My only loss in Swiss was to Peter Gross, who happens to be the same guy that won YCS Sheffield, the first ever Battle Pack YCS. I only went to game three twice in 9 rounds--one of them being against Peter. My opponents had great cards like Pot of Greed, Gorz the Emissary of Darkness, Snatch Steal, and Ring of Destruction, but they didn't know how to use them (Pot of Greed is the only one you don't need to do anything but activate it to play it correctly). It was very entertaining to see others play better decks and misuse them. The skill gap was as palpable as the cards themselves.

Day 2 was constructed with only 5 rounds of Swiss. I used the exact same Dino-Fist deck--card for card--that I used to go undefeated at the Maryland regional 2 weeks prior. I hadn't even taken the deck out of the deckbox since then. I finished X-1 losing only to Frog Monarchs after siding incorrectly. I didn't know he was going to bring in Messenger of Peace so I sided out my MST(s), Heavy Storm, and Gorilla. I knew I was losing the match after turn 1. All he had to do was pay 100 every turn to guarantee it. My other matches were 2 Dino Rabbit decks, 1 Elemental Hero Electrum OTK deck, and 1 Dark World deck. I won both games against all of those, too.

In Top32, I played against Dino Rabbit yet again and we got deck checked. I swear every time I get deck checked, either me or my opponent draws terrible in game one. In this case, it was me; I drew 0 monsters for 3 turns. They also seemed to be very far apart, so every time I got a new one, he had removal for it. It was an extremely frustrating game one. I managed to barely pull out game two and then in game three he opened with Rabbit and Solemn Judgment. He even had another Rabbit, but when I passed back to him, he drew another Kabazauls to make it dead. I wasn't even meant to stand a chance--I've been eliminated from the playoffs just like this by Dino-Rabbit far too much in the past. Sadly, it was my other pick for Day 2. I even wrote the decklist on the night before Day 2 for my friend, Oran Mesica, who used Dino Rabbit to get to Top8. To me, it was clear to see that it was a good meta call, knowing there would be infinite Mermail decks and only 5 rounds. I just think that the Fire Fist package is a little bit more consistent than the full dinosaur package. I stand by that. Here is a copy of the decklist:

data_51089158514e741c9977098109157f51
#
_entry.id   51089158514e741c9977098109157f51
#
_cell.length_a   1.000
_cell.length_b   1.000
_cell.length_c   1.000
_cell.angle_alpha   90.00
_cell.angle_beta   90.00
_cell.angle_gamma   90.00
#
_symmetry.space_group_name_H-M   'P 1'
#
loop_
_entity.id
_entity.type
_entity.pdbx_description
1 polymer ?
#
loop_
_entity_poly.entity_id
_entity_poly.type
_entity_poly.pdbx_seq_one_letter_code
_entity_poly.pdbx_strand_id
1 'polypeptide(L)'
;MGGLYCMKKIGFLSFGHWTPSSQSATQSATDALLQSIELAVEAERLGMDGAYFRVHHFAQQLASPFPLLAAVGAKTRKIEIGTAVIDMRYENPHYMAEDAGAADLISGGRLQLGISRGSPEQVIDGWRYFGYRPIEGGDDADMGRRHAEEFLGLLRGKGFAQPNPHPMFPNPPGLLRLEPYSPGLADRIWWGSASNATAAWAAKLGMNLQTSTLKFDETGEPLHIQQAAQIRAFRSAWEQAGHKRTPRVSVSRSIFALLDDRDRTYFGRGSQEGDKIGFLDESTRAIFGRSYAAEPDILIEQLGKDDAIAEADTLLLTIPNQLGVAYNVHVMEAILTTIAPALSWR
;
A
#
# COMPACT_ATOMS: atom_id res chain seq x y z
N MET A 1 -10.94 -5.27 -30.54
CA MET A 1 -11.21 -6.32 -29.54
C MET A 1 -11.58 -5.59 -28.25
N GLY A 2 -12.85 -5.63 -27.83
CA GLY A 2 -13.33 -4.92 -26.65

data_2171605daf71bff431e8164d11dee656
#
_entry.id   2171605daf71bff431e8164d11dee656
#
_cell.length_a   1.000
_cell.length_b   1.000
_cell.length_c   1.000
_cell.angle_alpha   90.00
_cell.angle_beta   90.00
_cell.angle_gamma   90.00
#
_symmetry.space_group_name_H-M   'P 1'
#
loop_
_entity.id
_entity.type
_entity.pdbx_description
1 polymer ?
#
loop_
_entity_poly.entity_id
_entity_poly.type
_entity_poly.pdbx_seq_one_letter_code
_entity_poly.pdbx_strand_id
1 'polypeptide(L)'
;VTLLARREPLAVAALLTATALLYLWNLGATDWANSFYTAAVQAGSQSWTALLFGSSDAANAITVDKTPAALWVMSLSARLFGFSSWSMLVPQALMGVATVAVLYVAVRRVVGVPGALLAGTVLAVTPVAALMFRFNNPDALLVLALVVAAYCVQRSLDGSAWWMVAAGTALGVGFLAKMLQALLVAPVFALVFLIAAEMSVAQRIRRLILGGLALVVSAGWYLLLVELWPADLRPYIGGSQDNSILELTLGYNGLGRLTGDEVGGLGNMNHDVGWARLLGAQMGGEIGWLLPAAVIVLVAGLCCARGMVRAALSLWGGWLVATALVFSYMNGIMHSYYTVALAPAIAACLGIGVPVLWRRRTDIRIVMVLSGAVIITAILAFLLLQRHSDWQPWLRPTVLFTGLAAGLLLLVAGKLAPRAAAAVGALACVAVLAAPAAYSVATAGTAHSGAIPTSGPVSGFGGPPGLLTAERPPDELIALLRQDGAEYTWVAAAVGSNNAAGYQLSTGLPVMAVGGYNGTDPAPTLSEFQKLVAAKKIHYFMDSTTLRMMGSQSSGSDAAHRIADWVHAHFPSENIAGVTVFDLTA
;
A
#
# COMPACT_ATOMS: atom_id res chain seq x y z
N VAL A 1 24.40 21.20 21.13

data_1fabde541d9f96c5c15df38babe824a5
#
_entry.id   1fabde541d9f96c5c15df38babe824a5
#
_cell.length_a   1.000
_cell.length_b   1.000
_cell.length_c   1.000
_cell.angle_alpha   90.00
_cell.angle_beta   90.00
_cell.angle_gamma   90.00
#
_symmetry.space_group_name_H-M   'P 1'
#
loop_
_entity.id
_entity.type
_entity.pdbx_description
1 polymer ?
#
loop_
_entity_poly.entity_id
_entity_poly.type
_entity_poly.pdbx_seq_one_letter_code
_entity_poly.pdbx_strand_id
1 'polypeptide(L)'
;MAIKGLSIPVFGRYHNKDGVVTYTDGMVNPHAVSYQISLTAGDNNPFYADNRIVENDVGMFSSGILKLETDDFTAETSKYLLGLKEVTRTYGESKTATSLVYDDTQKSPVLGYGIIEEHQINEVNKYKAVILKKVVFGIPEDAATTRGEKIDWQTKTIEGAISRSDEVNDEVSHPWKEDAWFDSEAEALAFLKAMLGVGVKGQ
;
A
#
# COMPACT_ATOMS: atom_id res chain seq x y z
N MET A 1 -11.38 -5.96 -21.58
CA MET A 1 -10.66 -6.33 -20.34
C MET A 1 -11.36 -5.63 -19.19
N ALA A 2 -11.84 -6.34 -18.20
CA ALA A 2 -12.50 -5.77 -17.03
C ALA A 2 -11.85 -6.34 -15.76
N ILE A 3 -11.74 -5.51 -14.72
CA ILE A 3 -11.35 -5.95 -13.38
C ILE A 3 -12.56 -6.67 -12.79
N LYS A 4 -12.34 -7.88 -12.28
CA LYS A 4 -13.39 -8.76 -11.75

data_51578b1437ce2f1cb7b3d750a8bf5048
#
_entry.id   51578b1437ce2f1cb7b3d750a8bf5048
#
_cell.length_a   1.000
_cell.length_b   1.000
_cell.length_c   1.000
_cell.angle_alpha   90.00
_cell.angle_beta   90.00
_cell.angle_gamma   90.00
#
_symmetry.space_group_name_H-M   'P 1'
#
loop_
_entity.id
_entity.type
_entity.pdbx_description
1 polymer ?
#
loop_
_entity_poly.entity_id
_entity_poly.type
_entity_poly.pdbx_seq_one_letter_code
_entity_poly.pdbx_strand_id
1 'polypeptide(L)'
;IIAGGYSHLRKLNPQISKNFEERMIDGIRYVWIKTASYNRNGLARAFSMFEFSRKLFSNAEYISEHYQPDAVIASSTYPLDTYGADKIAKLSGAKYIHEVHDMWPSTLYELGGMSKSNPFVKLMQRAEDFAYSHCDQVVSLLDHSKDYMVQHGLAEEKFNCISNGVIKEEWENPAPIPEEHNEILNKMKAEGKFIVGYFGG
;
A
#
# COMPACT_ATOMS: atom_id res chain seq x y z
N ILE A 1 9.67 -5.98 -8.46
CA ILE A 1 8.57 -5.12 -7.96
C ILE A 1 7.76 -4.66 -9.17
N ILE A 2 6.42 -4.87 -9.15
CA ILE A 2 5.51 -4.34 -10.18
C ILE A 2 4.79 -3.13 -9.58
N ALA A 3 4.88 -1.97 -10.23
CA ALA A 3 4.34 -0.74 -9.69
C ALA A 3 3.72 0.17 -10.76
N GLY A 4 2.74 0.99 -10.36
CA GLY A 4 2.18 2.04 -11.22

fire fist - bearMonsters: 15
3 brotherhood of the fire fist- bear
3 gene warped warwolf
3 sabersaurus
2 rescue rabbit
2 tour guide from the underworld
1 brotherhood of the fire fist- gorilla
1 cardcar d

Spells: 13
3 fire formation- tenki
3 mystical space typhoon
2 forbidden lance
1 fire formation- tensu
1 dark hole
1 monster reborn
1 heavy storm
1 pot of duality

Traps: 13
2 fiendish chain
2 dimensional prison
2 bottomless trap hole
2 torrential tribute
2 mirror force
1 solemn warning
1 solemn judgment
1 starlight road

Side deck: 15
3 dimensional fissure
2 rivalry of the warlord
2 dust tornado
2 effect veiler
2 banisher of the radiance
2 snowman eater
1 mind control
1 overworked

Extra: 15
2 brotherhood of the fire fist- tiger king
1 evolzar Laggia
1 evolzar dolkka
1 maestroke the symphony djinn
1 gagaga cowboy
1 leviair the sea dragon
1 abyss dweller
1 wind up zenmaines
1 temtempo the percussion djinn
1 number 50: blackship of corn
1 number 39: utopia
1 number 30: acid golem of destruction
1 steelswarm roach
1 stardust dragon

In hindsight, I don't think I would've done much differently. I was confident in my decisions and I don't recall any crazy misplays outside of siding incorrectly for Frog Monarchs. I did not want to use Mermails because I knew I wasn't going to be the luckiest person in the room using them. The mirror match is dreadful. If you don't believe me, then ask Jeff how he lost in Top8, or Billy how he lost in round 5. I know it's the best deck, and it also caters to how I play, but I wanted something more consistent, and I feel that Fire Fist is that deck.

After having played in my first Battle Pack sealed YCS, I can say that I’ve definitely gained a lot of respect for the format. It felt good to punish people for their mistakes or overextensions, something that doesn’t get to happen too often in constructed right now. If you could, I would recommend that you and your friends try to buy about 3 boxes of Battle Pack, open all the packs, sleeve the cards, and shuffle them up. You’ll need to remove the rares and Starfoil cards from the rest of the cards to make sure that each player only gets 10 standard rares and 10 starfoil cards. It won’t be a perfect replica, but it’ll be close enough to enjoy and get the experience.

Thanks for reading!

Remember, Play Hard or Go Home!

-Frazier Smith

-The Dark Magician

Frazier Smith

Latest posts by Frazier Smith (see all)